And then comes the hook and the bait: “…and you will be like God, knowing good and evil.” The word for “knowing” in this passage carries a variety of different meanings – all of which fit the context of the passage and all of which offer contribution to our understanding of what is happening here. First of all, the Hebrew word יֹדְעֵי (pronounced “yod-ay”) in the is the same root word that is also translated in Genesis 4:1 in the perfect tense (the past) to reference the sexual intimacy between the man and woman resulting in the birth of their children. However, in this verse, the word is used in the active present participle tense, indicating activity in the present moving into the future. So not only will you experience the knowledge of the difference between good and evil in the moment, you will continue to experience it going forward forever.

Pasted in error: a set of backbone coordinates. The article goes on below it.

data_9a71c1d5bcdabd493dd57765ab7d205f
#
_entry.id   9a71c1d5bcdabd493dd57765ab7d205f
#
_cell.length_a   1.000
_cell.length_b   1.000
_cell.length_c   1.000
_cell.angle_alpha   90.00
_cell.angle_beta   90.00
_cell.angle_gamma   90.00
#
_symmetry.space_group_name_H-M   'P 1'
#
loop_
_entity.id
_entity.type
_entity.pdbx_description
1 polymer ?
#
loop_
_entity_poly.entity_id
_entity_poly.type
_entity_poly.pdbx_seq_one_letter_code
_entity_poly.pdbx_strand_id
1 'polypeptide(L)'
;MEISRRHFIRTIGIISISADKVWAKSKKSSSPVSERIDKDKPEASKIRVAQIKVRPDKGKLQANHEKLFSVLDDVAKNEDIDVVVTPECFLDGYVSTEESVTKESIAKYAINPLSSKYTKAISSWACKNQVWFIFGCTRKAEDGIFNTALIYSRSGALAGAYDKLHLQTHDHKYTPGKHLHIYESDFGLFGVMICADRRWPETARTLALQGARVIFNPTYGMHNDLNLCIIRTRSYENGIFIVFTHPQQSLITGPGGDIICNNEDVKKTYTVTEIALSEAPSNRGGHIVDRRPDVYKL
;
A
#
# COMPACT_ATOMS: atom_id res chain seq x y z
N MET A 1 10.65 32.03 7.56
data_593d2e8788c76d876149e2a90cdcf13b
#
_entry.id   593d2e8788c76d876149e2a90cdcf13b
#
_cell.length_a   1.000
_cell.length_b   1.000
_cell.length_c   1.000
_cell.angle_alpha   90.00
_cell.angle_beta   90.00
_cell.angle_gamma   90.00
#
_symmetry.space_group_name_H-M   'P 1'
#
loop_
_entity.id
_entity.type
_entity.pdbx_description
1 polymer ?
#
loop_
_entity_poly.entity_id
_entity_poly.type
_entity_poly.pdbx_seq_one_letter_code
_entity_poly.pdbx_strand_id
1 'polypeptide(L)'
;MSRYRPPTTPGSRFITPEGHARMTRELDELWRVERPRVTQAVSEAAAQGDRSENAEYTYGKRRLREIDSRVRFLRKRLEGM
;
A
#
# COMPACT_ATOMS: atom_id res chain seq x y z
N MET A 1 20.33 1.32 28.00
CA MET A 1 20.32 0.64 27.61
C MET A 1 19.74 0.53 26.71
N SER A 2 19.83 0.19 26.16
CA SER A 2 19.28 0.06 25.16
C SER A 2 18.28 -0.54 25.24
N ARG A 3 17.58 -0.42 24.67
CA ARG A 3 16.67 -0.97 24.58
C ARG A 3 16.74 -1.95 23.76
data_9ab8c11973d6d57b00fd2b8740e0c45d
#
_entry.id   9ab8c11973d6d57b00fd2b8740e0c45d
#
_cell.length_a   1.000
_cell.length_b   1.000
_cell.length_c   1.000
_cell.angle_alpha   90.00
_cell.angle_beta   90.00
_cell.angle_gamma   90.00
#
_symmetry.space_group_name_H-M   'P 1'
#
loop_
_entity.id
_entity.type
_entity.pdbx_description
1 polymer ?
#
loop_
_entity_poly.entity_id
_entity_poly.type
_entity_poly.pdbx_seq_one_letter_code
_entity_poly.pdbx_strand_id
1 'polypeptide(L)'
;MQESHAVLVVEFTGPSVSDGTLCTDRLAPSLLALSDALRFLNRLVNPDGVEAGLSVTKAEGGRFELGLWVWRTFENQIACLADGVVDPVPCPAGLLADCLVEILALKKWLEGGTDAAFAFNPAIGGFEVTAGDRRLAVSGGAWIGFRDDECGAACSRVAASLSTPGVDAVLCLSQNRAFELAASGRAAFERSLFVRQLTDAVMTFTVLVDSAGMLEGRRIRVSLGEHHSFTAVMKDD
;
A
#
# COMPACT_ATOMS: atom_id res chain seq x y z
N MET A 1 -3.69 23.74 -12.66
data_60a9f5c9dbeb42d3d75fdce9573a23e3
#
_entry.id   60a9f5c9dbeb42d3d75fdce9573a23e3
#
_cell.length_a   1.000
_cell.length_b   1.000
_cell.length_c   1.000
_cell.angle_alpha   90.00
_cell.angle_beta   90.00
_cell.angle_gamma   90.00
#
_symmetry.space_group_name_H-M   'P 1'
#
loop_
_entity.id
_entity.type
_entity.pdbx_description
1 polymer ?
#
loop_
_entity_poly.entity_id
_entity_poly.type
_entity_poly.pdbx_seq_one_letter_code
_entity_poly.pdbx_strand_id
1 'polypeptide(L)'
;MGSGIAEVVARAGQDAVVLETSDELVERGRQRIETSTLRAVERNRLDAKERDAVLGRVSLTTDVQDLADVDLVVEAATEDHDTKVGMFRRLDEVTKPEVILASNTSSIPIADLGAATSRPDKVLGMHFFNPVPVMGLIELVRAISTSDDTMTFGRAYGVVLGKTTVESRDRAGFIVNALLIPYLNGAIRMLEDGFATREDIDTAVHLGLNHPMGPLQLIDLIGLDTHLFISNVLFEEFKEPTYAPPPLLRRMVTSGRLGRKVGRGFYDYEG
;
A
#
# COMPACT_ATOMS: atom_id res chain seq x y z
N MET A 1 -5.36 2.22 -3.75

Secondly, when you read the original Hebrew from the context of living within a pagan society, you read this passage with a slight nuance as well. In fact, it could be accurately translated within this context as “…you will be “like gods” (כֵּֽאלֹהִים – pronounced “cha-‘elohim”), declaring [what is] good and evil.” Elohim, while it is used to reference the Judeo-Christian God, the word was also commonly used to reference pagan “gods” and is always used in the Hebrew scriptures in the plural form. Satan will puff you up and make you feel like you deserve something for which you were not created for, only to slither away and let you fall. And not only does Eve fall, so goes Adam with her.